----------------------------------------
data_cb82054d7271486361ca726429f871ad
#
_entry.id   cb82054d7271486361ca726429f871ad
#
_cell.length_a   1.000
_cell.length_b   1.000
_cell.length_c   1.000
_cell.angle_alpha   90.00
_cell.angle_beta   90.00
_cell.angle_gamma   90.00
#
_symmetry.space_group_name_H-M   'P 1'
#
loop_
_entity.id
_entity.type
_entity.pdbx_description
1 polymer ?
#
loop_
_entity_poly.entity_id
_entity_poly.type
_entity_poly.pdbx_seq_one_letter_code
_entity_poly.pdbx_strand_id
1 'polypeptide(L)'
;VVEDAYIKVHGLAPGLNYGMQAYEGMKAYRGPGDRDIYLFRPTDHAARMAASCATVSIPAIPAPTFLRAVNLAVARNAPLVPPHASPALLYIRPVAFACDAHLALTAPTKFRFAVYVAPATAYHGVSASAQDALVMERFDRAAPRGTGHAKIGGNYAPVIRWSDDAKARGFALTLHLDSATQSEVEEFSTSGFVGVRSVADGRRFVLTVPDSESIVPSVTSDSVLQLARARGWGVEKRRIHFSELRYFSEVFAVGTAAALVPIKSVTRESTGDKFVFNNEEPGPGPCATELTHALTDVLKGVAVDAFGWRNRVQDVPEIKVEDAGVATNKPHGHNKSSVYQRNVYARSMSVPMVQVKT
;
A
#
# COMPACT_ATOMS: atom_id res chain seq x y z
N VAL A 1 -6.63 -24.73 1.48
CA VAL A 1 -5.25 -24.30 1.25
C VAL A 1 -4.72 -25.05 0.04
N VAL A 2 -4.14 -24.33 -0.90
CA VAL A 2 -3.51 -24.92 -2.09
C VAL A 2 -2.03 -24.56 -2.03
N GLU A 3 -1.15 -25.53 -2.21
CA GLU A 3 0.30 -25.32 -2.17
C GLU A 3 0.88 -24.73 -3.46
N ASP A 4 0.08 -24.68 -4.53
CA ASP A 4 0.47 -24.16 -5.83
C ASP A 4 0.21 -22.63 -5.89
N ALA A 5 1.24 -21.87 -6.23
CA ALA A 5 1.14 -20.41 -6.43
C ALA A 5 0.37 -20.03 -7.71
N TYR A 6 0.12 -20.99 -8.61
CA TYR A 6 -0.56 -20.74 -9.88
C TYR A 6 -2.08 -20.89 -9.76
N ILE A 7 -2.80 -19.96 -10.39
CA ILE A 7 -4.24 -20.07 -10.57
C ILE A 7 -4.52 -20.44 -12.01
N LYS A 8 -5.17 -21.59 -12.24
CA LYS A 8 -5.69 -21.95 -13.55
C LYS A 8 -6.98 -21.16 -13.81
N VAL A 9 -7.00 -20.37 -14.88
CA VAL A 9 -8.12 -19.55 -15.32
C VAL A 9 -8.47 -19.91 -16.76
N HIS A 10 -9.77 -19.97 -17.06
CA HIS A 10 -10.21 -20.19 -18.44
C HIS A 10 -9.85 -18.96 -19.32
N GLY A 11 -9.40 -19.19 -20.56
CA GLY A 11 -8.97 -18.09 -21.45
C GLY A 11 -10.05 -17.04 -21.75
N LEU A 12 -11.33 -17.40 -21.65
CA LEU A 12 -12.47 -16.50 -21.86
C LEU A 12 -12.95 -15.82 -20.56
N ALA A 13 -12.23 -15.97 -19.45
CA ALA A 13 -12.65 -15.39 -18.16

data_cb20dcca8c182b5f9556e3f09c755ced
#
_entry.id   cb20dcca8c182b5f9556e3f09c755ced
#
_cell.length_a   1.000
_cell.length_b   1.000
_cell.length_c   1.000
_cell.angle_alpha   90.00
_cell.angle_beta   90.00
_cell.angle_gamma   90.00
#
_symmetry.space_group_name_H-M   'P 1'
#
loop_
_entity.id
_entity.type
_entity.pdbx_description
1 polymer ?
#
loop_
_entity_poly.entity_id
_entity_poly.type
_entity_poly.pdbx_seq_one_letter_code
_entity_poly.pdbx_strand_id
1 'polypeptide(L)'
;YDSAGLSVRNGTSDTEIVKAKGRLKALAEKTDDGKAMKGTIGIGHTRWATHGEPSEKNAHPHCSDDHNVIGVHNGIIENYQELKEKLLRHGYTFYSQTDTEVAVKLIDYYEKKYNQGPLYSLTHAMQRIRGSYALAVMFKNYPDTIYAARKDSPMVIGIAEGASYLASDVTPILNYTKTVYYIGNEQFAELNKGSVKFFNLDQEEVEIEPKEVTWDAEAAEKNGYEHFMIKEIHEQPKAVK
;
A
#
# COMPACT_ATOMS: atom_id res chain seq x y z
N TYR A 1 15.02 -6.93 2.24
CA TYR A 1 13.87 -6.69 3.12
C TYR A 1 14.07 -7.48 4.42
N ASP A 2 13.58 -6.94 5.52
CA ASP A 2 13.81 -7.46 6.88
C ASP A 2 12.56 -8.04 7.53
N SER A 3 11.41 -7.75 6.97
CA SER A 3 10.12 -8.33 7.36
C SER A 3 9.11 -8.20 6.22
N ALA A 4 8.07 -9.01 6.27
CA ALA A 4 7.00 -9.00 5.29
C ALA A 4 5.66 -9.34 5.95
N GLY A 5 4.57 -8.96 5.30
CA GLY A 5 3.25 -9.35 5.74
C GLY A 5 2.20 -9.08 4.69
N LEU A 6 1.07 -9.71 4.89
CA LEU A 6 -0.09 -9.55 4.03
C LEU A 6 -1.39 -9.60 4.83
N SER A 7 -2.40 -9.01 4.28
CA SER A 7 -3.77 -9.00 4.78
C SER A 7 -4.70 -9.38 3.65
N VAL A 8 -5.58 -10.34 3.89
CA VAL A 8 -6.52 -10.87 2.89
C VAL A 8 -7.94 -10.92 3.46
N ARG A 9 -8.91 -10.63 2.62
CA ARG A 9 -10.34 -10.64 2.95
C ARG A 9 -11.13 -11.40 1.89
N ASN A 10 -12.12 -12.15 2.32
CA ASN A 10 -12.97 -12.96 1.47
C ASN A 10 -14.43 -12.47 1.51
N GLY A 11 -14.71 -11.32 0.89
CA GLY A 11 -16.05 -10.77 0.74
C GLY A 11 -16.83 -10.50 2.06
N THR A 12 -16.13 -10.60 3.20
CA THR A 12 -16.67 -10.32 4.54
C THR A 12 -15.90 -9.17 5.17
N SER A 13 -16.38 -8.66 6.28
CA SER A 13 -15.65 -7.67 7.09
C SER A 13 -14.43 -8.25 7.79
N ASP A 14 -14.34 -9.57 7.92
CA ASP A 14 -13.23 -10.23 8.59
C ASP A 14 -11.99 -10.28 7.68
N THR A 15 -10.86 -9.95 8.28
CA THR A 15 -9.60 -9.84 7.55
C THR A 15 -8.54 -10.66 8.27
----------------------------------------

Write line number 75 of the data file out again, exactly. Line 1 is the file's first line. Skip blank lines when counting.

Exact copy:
_cell.length_c   1.000